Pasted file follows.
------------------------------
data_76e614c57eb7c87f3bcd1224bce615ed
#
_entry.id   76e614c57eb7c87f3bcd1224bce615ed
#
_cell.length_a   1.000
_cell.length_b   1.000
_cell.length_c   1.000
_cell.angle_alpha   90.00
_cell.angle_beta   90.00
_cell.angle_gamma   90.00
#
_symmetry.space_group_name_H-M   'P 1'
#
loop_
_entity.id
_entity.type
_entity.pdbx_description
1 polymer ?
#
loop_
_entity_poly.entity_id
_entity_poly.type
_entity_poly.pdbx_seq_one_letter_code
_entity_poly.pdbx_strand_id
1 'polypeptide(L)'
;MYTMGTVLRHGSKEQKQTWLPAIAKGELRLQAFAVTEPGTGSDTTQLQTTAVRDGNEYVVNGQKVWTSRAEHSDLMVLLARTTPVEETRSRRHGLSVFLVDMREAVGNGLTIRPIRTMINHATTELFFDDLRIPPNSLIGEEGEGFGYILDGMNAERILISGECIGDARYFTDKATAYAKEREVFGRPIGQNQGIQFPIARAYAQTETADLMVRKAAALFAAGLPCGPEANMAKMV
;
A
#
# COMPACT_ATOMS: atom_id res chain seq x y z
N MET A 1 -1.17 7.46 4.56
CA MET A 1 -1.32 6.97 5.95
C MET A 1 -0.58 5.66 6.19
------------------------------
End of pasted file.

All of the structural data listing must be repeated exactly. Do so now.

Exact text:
data_76e614c57eb7c87f3bcd1224bce615ed
#
_entry.id   76e614c57eb7c87f3bcd1224bce615ed
#
_cell.length_a   1.000
_cell.length_b   1.000
_cell.length_c   1.000
_cell.angle_alpha   90.00
_cell.angle_beta   90.00
_cell.angle_gamma   90.00
#
_symmetry.space_group_name_H-M   'P 1'
#
loop_
_entity.id
_entity.type
_entity.pdbx_description
1 polymer ?
#
loop_
_entity_poly.entity_id
_entity_poly.type
_entity_poly.pdbx_seq_one_letter_code
_entity_poly.pdbx_strand_id
1 'polypeptide(L)'
;MYTMGTVLRHGSKEQKQTWLPAIAKGELRLQAFAVTEPGTGSDTTQLQTTAVRDGNEYVVNGQKVWTSRAEHSDLMVLLARTTPVEETRSRRHGLSVFLVDMREAVGNGLTIRPIRTMINHATTELFFDDLRIPPNSLIGEEGEGFGYILDGMNAERILISGECIGDARYFTDKATAYAKEREVFGRPIGQNQGIQFPIARAYAQTETADLMVRKAAALFAAGLPCGPEANMAKMV
;
A
#
# COMPACT_ATOMS: atom_id res chain seq x y z
N MET A 1 -1.17 7.46 4.56
CA MET A 1 -1.32 6.97 5.95
C MET A 1 -0.58 5.66 6.19